The first thing that you’ll see when turning on A-Train: All! Aboard! Tourism is a super cute anime girl batting her eyes at you as she welcomes you to the tutorial. It’s a bright, fun start to what looks like a charming, colourful little city builder simulation. About 20 minutes later you’ll find yourself getting a lecture on accounting and balance sheets. Now, it has been many years since I completed a course on accounting at university (no, it was not my degree, I was doing a masters in marketing at it was mandatory for people who didn’t have an undergraduate in commerce), but I’m almost certain that lecture came right out of one of my textbooks. “What kind of hellish bait-and-switch is that?” you may ask. Well, welcome to A-Train. It has always been like this. And it’s far from being hellish. Even if you’re not a fan of accounting, this thing is wonderful.
Artdink’s series has been kicking around for a little over 35 years now, but rarely localised out of its native Japan into English. The 3DS predecessor to this one did get a localisation, but it was released with so little fanfare that almost no one knew it existed. The same goes for this one, and it doesn’t take you long to realise why that is. This is not Sim City. It’s not even Cities: Skylines. Nor is it Railway Empire, and while it might look vaguely like what a “big-budget” Kairosoft simulator would look like, in using a similar cute and anime aesthetic, there is no guarantee that a Kairosoft fan is going to get much value out of this. To summarise bluntly here: this thing is niche as niche gets, because it’s a genuine simulator with no holds barred, whatsoever.
In A-Train your job is, in theory, quite simple; connect people, towns, and suburbs via transportation networks (not just trains, either), and also facilitate the freight between those cities so that buildings can be constructed more quickly and towns will grow. You’ll also have secondary goals (as the game’s subtitle suggests, tourism is a big one), and all of this is in service of the ultimate goal; run a successful, lucrative transportation business. What you won’t do is build the cities themselves. You’ll just watch as they spring up around your transport hubs, just as in the real world. Now, there are plenty of other games that have worked with this exact same concept in the past. Railway Empire on the Switch does it itself, and it’s good fun. The point of difference for A-Train is that that description is not even scratching the surface of what you’ll actually have to manage.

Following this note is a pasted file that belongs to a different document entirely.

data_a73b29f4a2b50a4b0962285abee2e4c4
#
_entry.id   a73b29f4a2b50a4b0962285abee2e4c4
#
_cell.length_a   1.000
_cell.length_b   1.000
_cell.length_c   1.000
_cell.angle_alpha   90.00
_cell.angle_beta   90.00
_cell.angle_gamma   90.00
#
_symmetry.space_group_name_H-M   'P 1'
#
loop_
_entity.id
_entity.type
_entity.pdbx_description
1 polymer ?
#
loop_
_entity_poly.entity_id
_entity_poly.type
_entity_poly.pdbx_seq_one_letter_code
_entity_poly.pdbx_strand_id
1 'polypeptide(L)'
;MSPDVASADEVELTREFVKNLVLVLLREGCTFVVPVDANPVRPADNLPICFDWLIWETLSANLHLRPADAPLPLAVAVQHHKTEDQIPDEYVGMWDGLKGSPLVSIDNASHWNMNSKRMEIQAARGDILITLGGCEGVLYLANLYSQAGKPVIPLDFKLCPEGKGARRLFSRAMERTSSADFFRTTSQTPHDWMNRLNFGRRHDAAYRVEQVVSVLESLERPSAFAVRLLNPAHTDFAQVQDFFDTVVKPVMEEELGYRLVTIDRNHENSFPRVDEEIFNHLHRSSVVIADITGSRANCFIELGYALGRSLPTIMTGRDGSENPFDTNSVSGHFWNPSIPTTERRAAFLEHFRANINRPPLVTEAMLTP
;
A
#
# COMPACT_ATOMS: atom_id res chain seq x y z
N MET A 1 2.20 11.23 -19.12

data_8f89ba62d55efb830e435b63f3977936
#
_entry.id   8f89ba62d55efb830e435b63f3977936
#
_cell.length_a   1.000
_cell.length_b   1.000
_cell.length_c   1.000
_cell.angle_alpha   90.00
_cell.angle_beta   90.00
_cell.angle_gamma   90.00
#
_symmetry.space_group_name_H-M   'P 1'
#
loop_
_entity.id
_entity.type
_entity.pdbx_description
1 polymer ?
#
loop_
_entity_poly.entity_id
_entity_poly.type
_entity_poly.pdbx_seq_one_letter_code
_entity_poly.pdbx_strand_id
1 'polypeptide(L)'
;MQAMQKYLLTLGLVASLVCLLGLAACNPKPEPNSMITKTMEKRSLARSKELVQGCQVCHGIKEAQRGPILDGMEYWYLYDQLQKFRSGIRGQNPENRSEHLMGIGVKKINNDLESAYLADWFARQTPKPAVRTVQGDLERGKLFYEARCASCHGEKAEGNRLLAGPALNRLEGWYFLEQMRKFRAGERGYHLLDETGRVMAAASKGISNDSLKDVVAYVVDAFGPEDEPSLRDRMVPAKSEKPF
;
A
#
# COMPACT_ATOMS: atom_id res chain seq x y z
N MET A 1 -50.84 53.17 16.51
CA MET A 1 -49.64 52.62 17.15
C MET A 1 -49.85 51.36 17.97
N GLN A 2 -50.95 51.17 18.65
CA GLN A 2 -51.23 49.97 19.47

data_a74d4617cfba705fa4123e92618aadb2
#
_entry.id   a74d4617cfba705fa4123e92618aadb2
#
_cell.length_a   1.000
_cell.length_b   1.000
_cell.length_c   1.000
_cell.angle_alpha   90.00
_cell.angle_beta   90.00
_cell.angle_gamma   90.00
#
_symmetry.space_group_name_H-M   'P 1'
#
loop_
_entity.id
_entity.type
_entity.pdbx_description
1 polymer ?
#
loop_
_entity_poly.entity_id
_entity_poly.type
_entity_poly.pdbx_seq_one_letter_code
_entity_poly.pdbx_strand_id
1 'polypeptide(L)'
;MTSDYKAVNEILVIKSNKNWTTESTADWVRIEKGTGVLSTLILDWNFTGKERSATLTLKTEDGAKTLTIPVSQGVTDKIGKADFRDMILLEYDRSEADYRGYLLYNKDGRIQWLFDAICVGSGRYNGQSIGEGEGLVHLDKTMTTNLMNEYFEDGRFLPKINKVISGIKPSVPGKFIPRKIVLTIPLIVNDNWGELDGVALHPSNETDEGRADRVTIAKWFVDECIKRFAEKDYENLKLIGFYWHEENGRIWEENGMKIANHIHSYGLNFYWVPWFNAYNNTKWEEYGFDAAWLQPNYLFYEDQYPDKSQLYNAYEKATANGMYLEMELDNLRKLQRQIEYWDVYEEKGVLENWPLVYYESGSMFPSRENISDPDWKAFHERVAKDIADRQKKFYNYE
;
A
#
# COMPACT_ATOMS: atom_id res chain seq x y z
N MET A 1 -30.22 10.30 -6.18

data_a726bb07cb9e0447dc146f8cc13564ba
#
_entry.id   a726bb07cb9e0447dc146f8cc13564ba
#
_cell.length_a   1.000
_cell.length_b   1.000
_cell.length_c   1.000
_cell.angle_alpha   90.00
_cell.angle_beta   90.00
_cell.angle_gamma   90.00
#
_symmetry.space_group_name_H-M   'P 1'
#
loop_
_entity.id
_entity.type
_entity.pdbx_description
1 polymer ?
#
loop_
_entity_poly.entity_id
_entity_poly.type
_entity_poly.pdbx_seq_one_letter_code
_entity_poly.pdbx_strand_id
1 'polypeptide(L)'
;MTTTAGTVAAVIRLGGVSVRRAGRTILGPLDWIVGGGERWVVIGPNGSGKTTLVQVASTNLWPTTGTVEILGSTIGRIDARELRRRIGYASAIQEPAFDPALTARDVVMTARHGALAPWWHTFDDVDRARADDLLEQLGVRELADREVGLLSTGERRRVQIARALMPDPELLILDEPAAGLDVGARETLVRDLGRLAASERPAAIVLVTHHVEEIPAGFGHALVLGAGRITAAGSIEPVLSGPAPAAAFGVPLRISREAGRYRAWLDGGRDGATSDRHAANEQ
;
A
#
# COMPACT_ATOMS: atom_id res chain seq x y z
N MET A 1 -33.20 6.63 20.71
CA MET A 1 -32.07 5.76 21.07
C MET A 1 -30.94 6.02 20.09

You’ll need to deal with local government and achieve their own objectives for the regions that they manage. You’ll also have to keep an eye on taxes, be strategic about where you buy land to build your networks (property prices, after all…), and you’ll even have to deal with the stock market and shareholders. A-Train isn’t so much a simulation by abstraction, as 99 per cent of other simulations are. Most games streamline the less entertaining side of urban planning and city management to allow you to be creative and watch your work grow as though it’s a concrete flower garden. A-Train genuinely feels like an introductory course to actual urban planning, and underneath that adorably charming aesthetic lies something surprisingly cold and academic.
Without a doubt, this is not an experience that most people would enjoy. Even those that usually enjoy simulators may well struggle with this one. I’ve seen how people get into the likes of Cities Skylines and Planet Coaster and that Jurassic Park builder game; as data-driven as the genre assuredly is, most people don’t want to interact with the data. They want to get simple, mostly binary feedback on whether it’s a good idea or not to place a building there or not, and then get back to the task of amusing themselves with being creatively silly or carving out their vision for a utopia. And that desire does make sense. The ultimate reason that most people play video games is for a combination of wish fulfilment and escapism, and those games I mentioned are the simulation genre’s take on both wish fulfilment and escapism. A-Train isn’t for those people. A-Train is for people who find city planning to be inherently interesting. It’s for people who actually understand why an inadequate transport system has left (for one example chosen totally at random) the city of Sydney as a soulless husk. A-Train is for the people that go out there and actively pressure their politicians for bullet trains, understanding that while they cost a lot to construct, there is a reason behind why countries like Japan and China invest so heavily in them. While A-Train itself hasn’t implemented Smart City theory as a mechanic – yet – A-Train is for people who can actually understand what I mean by “Smart City” without having to click on the link there.